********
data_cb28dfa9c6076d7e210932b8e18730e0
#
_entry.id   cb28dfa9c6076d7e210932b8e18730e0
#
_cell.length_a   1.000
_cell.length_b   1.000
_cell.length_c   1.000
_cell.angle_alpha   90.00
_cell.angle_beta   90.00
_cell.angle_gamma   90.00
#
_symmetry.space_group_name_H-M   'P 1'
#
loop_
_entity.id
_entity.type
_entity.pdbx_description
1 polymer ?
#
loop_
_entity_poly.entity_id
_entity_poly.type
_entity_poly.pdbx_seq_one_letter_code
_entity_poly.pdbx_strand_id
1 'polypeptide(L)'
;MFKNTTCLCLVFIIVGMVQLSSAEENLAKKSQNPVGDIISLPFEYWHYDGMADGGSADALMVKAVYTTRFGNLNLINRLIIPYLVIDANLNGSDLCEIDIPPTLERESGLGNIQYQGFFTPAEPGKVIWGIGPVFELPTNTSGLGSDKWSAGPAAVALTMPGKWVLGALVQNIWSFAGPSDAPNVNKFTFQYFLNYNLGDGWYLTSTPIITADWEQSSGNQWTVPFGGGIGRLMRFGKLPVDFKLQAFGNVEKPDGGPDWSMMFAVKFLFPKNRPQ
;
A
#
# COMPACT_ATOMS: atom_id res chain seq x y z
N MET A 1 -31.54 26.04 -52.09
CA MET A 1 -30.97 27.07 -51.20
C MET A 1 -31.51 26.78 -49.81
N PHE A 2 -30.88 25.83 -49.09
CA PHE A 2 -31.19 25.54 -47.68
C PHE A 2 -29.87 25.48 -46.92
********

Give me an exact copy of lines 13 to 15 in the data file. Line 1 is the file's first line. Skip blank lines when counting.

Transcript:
#
loop_
_entity.id